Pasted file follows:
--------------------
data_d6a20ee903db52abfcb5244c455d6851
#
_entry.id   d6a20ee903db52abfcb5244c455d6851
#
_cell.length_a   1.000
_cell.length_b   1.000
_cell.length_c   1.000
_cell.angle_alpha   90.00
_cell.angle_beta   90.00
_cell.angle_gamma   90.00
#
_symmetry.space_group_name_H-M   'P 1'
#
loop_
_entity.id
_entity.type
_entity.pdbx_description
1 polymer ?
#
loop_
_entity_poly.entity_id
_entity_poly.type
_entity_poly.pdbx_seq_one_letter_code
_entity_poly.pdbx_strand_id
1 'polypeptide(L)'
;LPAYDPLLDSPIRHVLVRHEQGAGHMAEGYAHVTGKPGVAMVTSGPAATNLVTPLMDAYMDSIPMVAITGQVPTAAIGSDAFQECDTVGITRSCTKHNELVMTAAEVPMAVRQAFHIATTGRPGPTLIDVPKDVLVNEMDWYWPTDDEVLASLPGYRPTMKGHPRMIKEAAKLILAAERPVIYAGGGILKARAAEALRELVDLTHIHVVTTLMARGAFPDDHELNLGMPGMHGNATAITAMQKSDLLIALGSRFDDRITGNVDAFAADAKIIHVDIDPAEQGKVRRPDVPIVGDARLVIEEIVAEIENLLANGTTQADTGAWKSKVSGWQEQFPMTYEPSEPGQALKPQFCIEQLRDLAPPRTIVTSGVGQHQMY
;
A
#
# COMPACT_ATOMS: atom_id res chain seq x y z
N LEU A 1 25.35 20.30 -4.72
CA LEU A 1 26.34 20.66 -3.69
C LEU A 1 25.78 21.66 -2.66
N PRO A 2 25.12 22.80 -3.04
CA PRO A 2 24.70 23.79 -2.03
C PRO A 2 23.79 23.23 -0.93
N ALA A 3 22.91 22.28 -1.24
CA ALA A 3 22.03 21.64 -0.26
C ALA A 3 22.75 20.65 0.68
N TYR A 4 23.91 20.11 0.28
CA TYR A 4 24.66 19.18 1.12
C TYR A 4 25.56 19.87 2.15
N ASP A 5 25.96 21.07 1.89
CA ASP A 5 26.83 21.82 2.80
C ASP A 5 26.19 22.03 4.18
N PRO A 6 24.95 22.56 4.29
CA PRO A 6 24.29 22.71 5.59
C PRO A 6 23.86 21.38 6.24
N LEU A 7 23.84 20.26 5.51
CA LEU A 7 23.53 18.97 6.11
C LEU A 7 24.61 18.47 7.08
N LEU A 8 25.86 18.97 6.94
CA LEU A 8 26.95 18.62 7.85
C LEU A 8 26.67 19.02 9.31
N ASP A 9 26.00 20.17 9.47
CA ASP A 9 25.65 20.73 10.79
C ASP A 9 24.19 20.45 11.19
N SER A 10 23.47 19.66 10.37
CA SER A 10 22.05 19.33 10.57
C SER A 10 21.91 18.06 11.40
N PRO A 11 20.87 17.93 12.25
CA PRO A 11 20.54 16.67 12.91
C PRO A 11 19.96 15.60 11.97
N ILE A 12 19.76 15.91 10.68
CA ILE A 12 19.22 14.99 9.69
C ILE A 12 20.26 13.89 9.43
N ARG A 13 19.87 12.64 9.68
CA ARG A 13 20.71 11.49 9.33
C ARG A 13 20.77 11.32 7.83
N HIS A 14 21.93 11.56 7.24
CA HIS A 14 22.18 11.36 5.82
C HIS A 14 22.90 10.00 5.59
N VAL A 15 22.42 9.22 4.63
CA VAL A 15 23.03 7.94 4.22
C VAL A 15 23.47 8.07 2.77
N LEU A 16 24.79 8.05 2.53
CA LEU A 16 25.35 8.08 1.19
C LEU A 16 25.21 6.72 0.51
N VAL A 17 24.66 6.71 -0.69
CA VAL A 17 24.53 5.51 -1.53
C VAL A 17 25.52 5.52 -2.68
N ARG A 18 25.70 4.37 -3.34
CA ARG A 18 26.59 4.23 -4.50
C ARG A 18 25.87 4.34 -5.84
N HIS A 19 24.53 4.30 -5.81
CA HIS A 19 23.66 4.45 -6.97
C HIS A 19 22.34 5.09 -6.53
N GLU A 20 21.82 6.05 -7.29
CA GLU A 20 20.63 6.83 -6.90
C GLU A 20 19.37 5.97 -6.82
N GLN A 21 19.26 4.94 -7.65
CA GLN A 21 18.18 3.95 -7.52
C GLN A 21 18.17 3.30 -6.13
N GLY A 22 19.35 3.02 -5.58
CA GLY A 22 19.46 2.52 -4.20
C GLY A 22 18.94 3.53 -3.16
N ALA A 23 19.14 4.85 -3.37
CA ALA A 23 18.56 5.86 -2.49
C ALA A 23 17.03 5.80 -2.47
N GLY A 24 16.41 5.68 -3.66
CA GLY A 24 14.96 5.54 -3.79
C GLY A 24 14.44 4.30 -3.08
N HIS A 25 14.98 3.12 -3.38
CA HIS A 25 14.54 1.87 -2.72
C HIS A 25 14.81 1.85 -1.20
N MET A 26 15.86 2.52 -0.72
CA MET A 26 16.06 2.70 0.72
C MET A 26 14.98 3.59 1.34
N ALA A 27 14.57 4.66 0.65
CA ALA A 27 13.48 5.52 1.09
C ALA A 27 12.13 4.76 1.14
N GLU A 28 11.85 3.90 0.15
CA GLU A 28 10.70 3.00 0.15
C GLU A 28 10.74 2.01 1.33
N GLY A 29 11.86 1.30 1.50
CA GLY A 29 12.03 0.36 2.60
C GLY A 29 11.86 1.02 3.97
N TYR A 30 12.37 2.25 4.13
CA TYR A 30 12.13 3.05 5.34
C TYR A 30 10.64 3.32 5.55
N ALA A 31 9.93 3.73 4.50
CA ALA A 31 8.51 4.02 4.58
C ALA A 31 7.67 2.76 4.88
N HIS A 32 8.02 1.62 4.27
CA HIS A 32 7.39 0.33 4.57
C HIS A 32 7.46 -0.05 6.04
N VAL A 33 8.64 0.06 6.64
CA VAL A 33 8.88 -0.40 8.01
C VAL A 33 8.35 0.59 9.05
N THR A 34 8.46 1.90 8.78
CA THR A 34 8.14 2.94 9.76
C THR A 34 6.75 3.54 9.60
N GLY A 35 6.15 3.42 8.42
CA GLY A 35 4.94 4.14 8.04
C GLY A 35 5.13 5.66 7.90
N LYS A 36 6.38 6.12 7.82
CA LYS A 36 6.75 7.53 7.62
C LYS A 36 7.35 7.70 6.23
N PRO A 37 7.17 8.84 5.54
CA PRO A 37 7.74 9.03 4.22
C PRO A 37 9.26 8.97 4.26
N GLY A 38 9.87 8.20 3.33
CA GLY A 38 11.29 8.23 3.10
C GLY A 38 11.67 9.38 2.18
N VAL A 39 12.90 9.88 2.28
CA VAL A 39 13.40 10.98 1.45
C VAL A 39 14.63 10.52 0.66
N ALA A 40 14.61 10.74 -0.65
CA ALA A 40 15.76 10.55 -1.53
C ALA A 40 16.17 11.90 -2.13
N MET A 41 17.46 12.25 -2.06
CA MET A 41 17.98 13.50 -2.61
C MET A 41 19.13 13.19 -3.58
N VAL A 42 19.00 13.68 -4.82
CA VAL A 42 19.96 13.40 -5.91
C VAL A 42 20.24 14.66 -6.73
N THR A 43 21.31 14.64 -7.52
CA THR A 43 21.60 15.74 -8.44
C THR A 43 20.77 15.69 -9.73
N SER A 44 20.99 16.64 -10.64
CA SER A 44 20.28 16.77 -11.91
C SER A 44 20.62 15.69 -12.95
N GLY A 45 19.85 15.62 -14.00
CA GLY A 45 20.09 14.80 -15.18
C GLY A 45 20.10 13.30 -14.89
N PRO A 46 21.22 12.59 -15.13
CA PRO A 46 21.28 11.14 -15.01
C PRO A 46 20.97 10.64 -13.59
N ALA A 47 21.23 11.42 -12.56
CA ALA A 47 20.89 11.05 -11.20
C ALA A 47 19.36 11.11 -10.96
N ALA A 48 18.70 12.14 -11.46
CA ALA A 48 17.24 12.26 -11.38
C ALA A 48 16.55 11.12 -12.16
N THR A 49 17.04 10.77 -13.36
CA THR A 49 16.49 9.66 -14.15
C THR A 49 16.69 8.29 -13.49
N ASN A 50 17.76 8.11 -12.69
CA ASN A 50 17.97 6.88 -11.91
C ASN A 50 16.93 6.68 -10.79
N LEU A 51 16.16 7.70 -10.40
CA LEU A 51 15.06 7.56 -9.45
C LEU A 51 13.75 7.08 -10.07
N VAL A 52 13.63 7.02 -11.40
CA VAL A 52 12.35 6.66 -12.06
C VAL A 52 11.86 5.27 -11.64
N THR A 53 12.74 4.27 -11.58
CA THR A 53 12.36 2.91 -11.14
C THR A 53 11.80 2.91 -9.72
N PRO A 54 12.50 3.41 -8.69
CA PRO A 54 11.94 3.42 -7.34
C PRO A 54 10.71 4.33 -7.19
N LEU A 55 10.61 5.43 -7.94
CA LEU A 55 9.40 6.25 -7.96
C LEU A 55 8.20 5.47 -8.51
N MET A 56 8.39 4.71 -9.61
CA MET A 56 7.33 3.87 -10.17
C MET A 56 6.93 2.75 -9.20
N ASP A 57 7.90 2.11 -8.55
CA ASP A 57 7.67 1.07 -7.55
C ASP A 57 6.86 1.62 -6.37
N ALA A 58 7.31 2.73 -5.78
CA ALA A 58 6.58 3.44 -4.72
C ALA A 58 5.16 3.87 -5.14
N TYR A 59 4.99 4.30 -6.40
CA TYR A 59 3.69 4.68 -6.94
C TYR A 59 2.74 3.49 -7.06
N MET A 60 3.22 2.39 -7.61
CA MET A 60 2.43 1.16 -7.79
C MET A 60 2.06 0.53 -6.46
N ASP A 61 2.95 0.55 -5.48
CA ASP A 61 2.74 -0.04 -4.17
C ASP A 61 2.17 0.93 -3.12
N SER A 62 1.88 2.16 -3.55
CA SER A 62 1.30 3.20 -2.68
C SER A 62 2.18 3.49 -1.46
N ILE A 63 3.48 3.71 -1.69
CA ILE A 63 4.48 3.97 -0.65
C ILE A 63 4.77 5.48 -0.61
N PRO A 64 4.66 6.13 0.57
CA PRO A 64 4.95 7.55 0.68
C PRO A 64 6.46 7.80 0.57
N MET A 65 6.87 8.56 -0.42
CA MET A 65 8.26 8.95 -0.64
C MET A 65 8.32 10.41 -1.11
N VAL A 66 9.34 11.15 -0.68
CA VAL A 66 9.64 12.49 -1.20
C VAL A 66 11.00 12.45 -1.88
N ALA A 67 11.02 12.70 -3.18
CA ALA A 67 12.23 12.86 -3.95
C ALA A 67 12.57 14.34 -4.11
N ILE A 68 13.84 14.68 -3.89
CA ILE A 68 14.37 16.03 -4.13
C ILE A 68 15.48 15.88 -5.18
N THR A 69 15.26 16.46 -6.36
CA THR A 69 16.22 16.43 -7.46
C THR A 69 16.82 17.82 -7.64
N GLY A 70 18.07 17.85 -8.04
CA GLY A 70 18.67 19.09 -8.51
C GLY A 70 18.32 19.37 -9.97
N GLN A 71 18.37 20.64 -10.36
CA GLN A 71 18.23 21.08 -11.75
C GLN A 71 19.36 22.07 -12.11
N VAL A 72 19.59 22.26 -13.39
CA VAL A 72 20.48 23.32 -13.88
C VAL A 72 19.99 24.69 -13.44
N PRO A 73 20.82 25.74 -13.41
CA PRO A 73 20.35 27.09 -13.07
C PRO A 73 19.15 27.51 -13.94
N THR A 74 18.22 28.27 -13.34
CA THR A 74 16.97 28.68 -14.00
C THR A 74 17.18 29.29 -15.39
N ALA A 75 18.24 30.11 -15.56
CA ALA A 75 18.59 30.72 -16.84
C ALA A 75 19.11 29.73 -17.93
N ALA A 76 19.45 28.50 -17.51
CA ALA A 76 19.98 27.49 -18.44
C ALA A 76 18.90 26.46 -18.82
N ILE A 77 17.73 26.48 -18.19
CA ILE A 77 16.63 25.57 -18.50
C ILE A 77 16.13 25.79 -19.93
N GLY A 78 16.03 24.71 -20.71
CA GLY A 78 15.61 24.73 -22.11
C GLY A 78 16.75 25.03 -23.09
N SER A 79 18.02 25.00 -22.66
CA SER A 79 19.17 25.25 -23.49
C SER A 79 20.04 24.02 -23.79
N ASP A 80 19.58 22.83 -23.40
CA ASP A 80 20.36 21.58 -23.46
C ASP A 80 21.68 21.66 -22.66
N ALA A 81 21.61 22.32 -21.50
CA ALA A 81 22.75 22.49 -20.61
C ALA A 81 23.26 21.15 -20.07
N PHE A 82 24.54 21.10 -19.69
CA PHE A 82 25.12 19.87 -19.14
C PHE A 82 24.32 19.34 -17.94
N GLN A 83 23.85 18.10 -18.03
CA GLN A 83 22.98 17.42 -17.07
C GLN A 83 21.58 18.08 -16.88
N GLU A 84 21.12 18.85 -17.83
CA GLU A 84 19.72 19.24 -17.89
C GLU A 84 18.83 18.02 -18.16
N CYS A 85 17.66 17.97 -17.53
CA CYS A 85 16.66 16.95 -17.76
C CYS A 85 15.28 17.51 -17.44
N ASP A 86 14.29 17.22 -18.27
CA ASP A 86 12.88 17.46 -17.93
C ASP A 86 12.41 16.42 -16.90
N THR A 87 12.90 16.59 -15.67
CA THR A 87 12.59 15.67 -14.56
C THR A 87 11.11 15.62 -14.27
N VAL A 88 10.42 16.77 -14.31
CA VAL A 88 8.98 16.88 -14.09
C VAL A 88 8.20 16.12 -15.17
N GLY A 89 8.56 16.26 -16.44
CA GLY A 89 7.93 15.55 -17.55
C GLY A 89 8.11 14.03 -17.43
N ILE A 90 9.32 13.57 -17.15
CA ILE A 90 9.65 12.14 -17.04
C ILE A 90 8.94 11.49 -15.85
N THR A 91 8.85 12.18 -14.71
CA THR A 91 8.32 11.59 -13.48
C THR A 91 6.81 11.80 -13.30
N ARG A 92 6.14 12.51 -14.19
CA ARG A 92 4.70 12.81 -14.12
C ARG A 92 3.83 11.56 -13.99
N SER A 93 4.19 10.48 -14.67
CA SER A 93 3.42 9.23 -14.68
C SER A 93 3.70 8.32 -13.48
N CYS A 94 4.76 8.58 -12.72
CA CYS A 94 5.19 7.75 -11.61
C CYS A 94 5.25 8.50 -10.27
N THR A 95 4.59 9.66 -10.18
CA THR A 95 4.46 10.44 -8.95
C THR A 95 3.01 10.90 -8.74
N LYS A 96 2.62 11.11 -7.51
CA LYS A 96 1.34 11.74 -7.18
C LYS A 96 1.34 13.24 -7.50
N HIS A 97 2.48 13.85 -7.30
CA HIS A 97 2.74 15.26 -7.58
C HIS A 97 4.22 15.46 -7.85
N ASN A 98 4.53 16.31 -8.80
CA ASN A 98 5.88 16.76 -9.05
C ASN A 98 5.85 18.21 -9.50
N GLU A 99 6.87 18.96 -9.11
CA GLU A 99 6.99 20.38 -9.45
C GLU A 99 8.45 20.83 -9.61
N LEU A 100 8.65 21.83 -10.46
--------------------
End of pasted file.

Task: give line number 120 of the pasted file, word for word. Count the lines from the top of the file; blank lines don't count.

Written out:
C TYR A 30 10.64 3.32 5.55